Film review: Money Monster misses the mark too often
Cert 15A; Now Showing
Published 30/05/2016 | 02:30
Jodie Foster is a pretty good director, so her return to behind-the-scenes film work after five years raises expectations. Add to that the stars of her project - George Clooney, Julia Roberts, Jack O'Connell (who was so good in '71) and Dominic West - with a plot about the evils of big business, and you'd imagine you're on to a sure-fire winner. But dream teams don't always make dream projects, and while Money Monster is entirely watchable and very often enjoyable, it misses its mark on too many occasions.
Lee Gates (Clooney) is an obnoxious TV host whose show highlights stock opportunities. He has a sort of jocular wife/mammy relationship with his director Patty (Roberts) and they are mid-show when Kyle Budwell (O'Connell), a Joe Soap who lost all his money on stock recommended by Gates, takes him hostage live on air. At first it seems that Walt Camby's (West) company lost money because of a technical glitch, but Walt leaves most of the explaining to his press woman Diane (Catriona Balfe) - who soon begins to suspect dodgy dealings.
The direction is good and the stars all very engaging - George is George, dammit - and there are some light-hearted moments, but therein is part of the problem. Should there be funny moments in a hostage drama about the little guy being shafted by the inherent corruption of the economic system?
Where the far superior The Big Short outlined an inherently corrupt system, this paints a picture of one 'bad egg' company. Lee isn't that bad after all, and for all the guns and semtex, there is no sense of threat. The plot is far-fetched, but the real problem is the lack of a mission statement. The film doesn't say anything - so it lacks depth. 2 Stars
Love & Friendship
Cert G; Now Showing
The last time Kate Beckinsale and Chloe Sevigny were together on screen, it was because auteur Whit Stillman had cast them in his semi-autobiographical film The Last Days of Disco, set in the early '80s in New York. The three are reunited again now in Stillman's version of a very early and unfinished Jane Austen novella named Lady Susan. It takes place at the end of the 18th century, so 20 years on from being costumed in leg warmers, Beckinsale and Sevigny find themselves in corsets.
Lady Susan (Beckinsale) is a widow of a certain age who finds herself having to leave one set of hosts when rumours about her dalliances with the husband get out of hand. She takes refuge in her brother-in-law, Charles's (Justin Edwards) quiet, stately home. With no money of her own and a lifestyle she is keen to uphold, Lady Susan is seeking both a husband for her daughter Frederica (Morfydd Clark) and herself.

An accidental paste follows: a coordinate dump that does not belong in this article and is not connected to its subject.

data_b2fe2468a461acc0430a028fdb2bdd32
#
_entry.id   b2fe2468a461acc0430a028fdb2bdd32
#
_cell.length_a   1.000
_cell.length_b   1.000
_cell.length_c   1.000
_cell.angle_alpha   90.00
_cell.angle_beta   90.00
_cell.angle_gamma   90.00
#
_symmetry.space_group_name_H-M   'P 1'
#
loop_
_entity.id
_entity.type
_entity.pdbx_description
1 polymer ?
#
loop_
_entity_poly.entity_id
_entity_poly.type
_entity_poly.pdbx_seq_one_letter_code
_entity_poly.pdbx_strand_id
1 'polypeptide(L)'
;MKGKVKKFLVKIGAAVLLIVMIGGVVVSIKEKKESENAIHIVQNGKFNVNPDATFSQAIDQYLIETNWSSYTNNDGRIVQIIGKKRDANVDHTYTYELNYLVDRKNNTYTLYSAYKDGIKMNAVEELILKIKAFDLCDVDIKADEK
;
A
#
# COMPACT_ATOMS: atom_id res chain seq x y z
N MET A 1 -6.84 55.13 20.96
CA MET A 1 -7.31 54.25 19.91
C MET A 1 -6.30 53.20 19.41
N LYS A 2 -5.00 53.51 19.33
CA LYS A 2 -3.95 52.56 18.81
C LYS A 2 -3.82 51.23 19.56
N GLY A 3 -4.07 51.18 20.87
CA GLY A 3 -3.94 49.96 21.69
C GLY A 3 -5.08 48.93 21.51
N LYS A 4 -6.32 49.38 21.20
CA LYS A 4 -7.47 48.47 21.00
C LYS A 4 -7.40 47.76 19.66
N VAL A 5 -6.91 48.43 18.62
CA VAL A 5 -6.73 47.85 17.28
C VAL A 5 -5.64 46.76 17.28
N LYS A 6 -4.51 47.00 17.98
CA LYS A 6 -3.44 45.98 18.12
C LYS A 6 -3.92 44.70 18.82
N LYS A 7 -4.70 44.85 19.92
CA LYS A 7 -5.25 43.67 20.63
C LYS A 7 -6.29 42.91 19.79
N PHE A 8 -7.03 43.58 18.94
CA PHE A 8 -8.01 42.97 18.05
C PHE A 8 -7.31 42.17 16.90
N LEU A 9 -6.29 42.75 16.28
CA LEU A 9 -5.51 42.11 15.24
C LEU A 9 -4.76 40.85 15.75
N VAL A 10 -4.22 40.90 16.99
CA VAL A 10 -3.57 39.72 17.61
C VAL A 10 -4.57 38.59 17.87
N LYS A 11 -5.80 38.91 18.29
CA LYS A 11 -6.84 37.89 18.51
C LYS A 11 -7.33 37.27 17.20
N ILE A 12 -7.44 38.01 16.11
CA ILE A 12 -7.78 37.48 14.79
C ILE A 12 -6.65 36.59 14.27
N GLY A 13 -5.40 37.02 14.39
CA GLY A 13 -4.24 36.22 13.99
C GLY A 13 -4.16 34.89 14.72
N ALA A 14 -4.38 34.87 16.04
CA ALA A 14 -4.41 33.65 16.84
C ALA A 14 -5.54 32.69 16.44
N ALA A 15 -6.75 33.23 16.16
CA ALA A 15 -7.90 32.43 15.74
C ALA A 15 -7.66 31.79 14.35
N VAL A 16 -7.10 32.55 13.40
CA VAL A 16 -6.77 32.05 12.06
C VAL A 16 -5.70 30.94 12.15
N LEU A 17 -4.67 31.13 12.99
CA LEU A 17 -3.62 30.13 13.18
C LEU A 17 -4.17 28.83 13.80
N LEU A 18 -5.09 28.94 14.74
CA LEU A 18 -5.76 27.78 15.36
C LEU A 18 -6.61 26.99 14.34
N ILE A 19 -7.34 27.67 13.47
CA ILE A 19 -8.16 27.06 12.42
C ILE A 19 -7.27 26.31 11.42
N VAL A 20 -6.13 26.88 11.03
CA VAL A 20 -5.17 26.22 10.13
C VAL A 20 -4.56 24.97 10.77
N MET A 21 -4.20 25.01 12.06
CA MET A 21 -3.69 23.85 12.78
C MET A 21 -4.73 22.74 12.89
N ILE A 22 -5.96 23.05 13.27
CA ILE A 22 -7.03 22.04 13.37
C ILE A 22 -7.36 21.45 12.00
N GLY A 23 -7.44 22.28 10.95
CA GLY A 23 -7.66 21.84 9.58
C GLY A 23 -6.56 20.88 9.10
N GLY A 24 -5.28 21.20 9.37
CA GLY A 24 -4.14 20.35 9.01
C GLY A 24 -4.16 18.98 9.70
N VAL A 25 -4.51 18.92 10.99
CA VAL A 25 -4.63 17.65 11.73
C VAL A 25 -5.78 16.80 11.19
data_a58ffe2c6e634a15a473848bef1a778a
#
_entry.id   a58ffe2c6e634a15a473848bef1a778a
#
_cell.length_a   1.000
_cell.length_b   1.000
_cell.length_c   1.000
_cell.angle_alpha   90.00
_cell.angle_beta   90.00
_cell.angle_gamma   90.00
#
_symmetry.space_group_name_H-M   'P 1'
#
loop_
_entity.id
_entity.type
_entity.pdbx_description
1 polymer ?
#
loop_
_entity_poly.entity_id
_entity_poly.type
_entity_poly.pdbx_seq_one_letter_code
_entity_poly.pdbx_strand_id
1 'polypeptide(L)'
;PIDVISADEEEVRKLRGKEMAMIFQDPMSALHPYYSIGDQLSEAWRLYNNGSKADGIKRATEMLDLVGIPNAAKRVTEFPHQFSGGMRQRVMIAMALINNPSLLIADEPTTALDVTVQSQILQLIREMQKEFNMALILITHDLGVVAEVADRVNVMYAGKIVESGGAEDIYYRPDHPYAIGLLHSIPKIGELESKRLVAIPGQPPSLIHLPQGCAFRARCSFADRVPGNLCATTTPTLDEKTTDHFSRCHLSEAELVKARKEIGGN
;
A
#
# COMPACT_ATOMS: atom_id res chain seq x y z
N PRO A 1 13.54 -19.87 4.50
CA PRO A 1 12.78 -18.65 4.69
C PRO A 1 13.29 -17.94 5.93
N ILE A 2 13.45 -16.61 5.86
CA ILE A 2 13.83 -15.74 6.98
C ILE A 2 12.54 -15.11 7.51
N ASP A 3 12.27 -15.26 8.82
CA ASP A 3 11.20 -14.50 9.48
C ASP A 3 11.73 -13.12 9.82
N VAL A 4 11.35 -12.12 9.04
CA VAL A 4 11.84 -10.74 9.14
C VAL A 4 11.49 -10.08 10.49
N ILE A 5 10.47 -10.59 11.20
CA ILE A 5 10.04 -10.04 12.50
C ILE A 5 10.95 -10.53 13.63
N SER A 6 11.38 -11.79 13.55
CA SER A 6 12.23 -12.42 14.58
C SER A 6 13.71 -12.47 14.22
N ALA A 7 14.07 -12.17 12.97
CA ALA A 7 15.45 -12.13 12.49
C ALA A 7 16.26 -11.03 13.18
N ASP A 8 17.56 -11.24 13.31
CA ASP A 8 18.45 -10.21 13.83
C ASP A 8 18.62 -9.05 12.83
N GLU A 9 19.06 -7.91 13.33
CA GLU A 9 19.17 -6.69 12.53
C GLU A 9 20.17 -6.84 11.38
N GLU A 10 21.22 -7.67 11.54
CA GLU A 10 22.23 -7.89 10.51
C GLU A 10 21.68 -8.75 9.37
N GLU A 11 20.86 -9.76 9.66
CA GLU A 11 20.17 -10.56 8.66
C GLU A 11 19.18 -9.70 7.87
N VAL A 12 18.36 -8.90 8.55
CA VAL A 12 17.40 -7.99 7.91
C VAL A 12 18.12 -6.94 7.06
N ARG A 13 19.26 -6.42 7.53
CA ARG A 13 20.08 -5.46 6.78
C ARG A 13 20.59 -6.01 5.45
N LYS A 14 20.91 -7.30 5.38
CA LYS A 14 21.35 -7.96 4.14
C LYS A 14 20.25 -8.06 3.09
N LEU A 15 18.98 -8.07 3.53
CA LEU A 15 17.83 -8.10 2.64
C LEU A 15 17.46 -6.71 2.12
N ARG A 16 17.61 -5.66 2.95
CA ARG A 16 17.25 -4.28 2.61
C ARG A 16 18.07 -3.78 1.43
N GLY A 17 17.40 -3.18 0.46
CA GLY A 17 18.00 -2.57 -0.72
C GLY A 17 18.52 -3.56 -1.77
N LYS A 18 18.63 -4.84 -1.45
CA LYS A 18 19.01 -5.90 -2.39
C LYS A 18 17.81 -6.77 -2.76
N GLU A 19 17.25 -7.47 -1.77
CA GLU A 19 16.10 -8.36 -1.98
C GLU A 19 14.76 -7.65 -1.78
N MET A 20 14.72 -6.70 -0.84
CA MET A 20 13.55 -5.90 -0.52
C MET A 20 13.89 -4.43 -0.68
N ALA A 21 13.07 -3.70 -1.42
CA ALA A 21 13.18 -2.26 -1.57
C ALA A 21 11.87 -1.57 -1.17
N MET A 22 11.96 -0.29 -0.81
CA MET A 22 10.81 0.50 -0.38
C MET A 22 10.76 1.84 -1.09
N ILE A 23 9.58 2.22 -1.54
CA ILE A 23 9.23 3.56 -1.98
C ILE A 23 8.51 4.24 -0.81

Among the candidates are the extraordinarily dim, but very wealthy, Sir James Martin (Tom Bennett) and the dashing, but moderately dim, Reginald de Courcy (Xavier Samuel) - whose sister and parents (Emma Greenwell, Jemma Redgrave and James Fleet) are horrified at the prospect of Lady Susan, but delighted by her daughter. Sevigny plays the American friend in whom she confides.
Utterly charming and thoroughly ruthless, Lady Susan is a fantastic character - and Beckinsale nails it. The whole cast are excellent and the script bang on. It is often laugh-out-loud funny, it's beautiful to watch (it was shot around Dublin) and has far broader appeal than standard period drama. 5 Stars
Alice Through the Looking Glass
Cert PG; Now Showing
Alice (Mia Wasikowska) is all grown-up and now the captain of her father's ship. When she arrives back in England she has made great discoveries and had great adventures, but things have been difficult for her mother (Lindsay Duncan), who has had to make certain compromises.
One of those involves their landlord and shipping company boss, whose marriage proposal Alice had previously turned down. But that doesn't matter enormously, because the real adventures take place through the looking glass - whence Alice is summoned by the Blue Caterpillar (Alan Rickman).
There she finds that the White Queen (Anne Hathaway) and the other assorted characters are very concerned about the Mad Hatter (Johnny Depp, right), who has turned into a dark curmudgeon, adamant that his family are still alive, and raging that he cannot find them and that no one will believe him. It falls to Alice to access Time (Sacha Baron Cohen) and travel through it to investigate.
Alice's first trip courtesy of Tim Burton had his trademark visuals and this, although directed by James Bobbin (Burton is listed as a producer), maintains that very distinctive look. The Oscar-winning costume design and make-up are fantastic again, and the CGI is amazing - not just for the action, but for the faces, too. Especially so for Depp - you just can't wear that much make-up at 50-odd and not look 90-odd.
It looks fabulous and it's busy, bombastic and sometimes funny. All of which mostly serve to cover up a thin plot. It's long too, but should make a good family outing. 3 Stars
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